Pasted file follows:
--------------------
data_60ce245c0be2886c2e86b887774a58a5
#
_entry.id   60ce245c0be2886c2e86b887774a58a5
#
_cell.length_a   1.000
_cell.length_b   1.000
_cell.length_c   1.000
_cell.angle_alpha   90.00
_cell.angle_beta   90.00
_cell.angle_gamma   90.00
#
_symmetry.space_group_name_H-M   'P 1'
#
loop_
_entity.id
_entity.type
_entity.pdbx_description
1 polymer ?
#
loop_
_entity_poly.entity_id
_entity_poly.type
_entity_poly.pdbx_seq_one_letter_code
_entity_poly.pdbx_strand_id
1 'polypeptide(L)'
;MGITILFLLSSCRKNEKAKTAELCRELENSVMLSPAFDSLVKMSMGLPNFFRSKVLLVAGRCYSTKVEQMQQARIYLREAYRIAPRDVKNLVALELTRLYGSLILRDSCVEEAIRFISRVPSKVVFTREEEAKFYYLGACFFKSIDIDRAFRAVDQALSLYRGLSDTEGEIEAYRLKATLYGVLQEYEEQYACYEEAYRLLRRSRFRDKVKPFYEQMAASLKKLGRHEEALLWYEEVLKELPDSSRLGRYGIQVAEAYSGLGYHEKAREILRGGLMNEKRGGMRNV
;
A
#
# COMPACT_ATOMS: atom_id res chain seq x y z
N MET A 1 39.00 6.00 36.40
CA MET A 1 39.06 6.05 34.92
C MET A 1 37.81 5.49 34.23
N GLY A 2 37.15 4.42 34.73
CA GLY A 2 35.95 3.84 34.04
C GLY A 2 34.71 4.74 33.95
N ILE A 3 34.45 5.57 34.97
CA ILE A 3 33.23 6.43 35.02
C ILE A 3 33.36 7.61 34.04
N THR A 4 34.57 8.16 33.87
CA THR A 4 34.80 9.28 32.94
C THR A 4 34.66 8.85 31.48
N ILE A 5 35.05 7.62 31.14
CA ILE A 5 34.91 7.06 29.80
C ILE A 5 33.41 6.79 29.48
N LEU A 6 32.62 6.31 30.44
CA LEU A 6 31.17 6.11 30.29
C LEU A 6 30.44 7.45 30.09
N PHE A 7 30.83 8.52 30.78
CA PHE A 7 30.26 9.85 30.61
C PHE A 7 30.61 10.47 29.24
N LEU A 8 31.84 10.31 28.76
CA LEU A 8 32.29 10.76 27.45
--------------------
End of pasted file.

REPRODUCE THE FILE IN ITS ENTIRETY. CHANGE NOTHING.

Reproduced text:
data_60ce245c0be2886c2e86b887774a58a5
#
_entry.id   60ce245c0be2886c2e86b887774a58a5
#
_cell.length_a   1.000
_cell.length_b   1.000
_cell.length_c   1.000
_cell.angle_alpha   90.00
_cell.angle_beta   90.00
_cell.angle_gamma   90.00
#
_symmetry.space_group_name_H-M   'P 1'
#
loop_
_entity.id
_entity.type
_entity.pdbx_description
1 polymer ?
#
loop_
_entity_poly.entity_id
_entity_poly.type
_entity_poly.pdbx_seq_one_letter_code
_entity_poly.pdbx_strand_id
1 'polypeptide(L)'
;MGITILFLLSSCRKNEKAKTAELCRELENSVMLSPAFDSLVKMSMGLPNFFRSKVLLVAGRCYSTKVEQMQQARIYLREAYRIAPRDVKNLVALELTRLYGSLILRDSCVEEAIRFISRVPSKVVFTREEEAKFYYLGACFFKSIDIDRAFRAVDQALSLYRGLSDTEGEIEAYRLKATLYGVLQEYEEQYACYEEAYRLLRRSRFRDKVKPFYEQMAASLKKLGRHEEALLWYEEVLKELPDSSRLGRYGIQVAEAYSGLGYHEKAREILRGGLMNEKRGGMRNV
;
A
#
# COMPACT_ATOMS: atom_id res chain seq x y z
N MET A 1 39.00 6.00 36.40
CA MET A 1 39.06 6.05 34.92
C MET A 1 37.81 5.49 34.23
N GLY A 2 37.15 4.42 34.73
CA GLY A 2 35.95 3.84 34.04
C GLY A 2 34.71 4.74 33.95
N ILE A 3 34.45 5.57 34.97
CA ILE A 3 33.23 6.43 35.02
C ILE A 3 33.36 7.61 34.04
N THR A 4 34.57 8.16 33.87
CA THR A 4 34.80 9.28 32.94
C THR A 4 34.66 8.85 31.48
N ILE A 5 35.05 7.62 31.14
CA ILE A 5 34.91 7.06 29.80
C ILE A 5 33.41 6.79 29.48
N LEU A 6 32.62 6.31 30.44
CA LEU A 6 31.17 6.11 30.29
C LEU A 6 30.44 7.45 30.09
N PHE A 7 30.83 8.52 30.78
CA PHE A 7 30.26 9.85 30.61
C PHE A 7 30.61 10.47 29.24
N LEU A 8 31.84 10.31 28.76
CA LEU A 8 32.29 10.76 27.45